Denniss migration to the United States +
To escape the political and religious persecution within England at the time, many English families left for the various British colonies abroad. The voyage was extremely difficult, though, and the cramped, dank ships caused many to arrive in the New World diseased and starving. But for those who made it, the trip was most often worth it. Many of the families who arrived went on to make valuable contributions to the emerging nations of Canada and the United States. An inquiry into the early roots of North American families reveals a number of immigrants bearing the name Denniss or a variant listed above:
Denniss Settlers in United States in the 17th Century
- Mary Denniss, who arrived in America in 1697 
Denniss migration to New Zealand +
Emigration to New Zealand followed in the footsteps of the European explorers, such as Captain Cook (1769-70): first came sealers, whalers, missionaries, and traders. By 1838, the British New Zealand Company had begun buying land from the Maori tribes, and selling it to settlers, and, after the Treaty of Waitangi in 1840, many British families set out on the arduous six month journey from Britain to Aotearoa to start a new life. Early immigrants include:
Denniss Settlers in New Zealand in the 19th Century
- Mr. Edward Denniss, (b. 1869), aged 4, Cornish settler departing on 19th May 1873 aboard the ship "Columbus" arriving in Lyttelton, Canterbury, New Zealand on 2nd September 1873 
- Mr. Francis Denniss, (b. 1860), aged 13, Cornish farm labourer departing on 19th May 1873 aboard the ship "Columbus" arriving in Lyttelton, Canterbury, New Zealand on 2nd September 1873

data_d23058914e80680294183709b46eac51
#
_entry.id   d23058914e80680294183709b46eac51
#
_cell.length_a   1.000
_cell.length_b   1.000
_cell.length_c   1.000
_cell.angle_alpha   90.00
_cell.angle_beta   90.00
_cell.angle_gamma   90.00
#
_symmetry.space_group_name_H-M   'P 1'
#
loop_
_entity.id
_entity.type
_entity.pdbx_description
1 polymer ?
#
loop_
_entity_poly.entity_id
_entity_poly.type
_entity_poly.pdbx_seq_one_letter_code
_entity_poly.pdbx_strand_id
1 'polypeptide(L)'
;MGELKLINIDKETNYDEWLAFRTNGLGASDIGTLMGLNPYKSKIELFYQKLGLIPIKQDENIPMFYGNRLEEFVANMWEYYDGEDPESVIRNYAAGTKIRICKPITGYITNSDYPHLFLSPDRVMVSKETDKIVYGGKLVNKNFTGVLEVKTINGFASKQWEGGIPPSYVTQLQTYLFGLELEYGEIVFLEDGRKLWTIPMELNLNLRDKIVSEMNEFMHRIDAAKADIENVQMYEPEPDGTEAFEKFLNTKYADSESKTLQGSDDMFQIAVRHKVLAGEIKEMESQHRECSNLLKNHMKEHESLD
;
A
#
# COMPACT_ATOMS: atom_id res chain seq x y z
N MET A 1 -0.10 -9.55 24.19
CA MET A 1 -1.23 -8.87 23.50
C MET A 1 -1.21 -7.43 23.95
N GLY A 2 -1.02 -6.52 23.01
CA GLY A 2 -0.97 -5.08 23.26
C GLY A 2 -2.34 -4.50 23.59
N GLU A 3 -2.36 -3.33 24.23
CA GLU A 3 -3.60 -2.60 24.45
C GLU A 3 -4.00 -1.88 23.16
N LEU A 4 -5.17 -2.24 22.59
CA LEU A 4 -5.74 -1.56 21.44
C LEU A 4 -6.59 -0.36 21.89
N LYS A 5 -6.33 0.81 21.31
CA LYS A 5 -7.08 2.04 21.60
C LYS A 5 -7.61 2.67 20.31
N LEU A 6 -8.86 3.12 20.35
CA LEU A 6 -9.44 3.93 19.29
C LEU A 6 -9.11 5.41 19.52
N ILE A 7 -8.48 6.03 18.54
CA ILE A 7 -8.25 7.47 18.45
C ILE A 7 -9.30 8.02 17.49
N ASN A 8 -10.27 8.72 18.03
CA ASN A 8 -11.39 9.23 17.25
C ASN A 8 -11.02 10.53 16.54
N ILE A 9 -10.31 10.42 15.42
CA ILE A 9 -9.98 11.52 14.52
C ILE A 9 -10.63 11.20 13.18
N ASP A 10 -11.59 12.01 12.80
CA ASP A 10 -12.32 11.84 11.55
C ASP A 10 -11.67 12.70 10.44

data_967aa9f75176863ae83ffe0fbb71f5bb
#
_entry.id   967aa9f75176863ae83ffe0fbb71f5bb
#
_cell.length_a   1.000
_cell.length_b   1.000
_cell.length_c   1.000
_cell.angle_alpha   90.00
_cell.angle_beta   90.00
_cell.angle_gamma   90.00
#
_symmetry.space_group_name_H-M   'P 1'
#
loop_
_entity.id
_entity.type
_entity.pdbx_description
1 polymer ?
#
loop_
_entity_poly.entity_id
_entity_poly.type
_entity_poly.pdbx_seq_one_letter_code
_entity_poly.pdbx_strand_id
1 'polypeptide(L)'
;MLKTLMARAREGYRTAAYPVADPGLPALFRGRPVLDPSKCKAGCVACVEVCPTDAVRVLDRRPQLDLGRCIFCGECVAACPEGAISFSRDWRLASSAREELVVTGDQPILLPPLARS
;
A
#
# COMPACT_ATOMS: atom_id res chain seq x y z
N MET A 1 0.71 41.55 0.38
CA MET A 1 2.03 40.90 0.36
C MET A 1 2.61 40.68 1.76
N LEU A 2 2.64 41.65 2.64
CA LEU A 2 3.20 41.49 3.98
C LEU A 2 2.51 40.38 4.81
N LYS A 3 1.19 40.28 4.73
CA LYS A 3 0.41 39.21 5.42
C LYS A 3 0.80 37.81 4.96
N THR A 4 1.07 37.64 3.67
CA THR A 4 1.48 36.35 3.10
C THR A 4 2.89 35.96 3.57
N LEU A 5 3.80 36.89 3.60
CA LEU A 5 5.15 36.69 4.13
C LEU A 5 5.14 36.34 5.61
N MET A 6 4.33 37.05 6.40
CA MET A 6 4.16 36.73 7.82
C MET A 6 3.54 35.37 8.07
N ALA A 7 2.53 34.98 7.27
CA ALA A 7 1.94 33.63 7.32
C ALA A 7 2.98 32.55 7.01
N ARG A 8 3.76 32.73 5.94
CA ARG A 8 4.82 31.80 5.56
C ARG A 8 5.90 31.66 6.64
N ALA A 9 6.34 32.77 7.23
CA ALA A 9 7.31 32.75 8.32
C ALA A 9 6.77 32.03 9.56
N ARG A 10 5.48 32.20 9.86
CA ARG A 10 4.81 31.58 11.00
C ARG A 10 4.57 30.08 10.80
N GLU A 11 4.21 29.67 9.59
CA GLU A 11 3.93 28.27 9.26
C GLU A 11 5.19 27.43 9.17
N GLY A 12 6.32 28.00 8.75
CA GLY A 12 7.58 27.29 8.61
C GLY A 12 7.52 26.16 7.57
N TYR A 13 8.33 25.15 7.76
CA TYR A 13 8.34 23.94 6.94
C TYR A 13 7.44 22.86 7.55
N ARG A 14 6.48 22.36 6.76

- Mr. George Denniss, (b. 1828), aged 45, Cornish stone cleaver departing on 19th May 1873 aboard the ship "Columbus" arriving in Lyttelton, Canterbury, New Zealand on 2nd September 1873 
- Mr. George Denniss, (b. 1853), aged 20, Cornish stone cleaver departing on 19th May 1873 aboard the ship "Columbus" arriving in Lyttelton, Canterbury, New Zealand on 2nd September 1873 
- Mr. Harry Denniss, (b. 1867), aged 6, Cornish settler departing on 19th May 1873 aboard the ship "Columbus" arriving in Lyttelton, Canterbury, New Zealand on 2nd September 1873 
- ... (More are available in all our PDF Extended History products and printed products wherever possible.)
Related Stories +
- ^ Lowe, Mark Anthony, Patronymica Britannica, A Dictionary of Family Names of the United Kingdom. London: John Russel Smith, 1860. Print.
- ^ Hutchins, Fortescue, The History of Cornwall, from the Earliest Records and Traditions to the Present Time. London: William Penaluna, 1824. Print
- ^ Filby, P. William, Meyer, Mary K., Passenger and immigration lists index : a guide to published arrival records of about 500,000 passengers who came to the United States and Canada in the seventeenth, eighteenth, and nineteenth centuries. 1982-1985 Cumulated Supplements in Four Volumes Detroit, Mich. : Gale Research Co., 1985, Print (ISBN 0-8103-1795-8)
- ^ Cornwall Online Parish Clerks. (Retrieved 2018, April 30). Emigrants to Lyttelton 1858-84 [PDF]. Retrieved from http://www.opc-cornwall.org/Resc/pdfs/new_zealand_assisted.pdf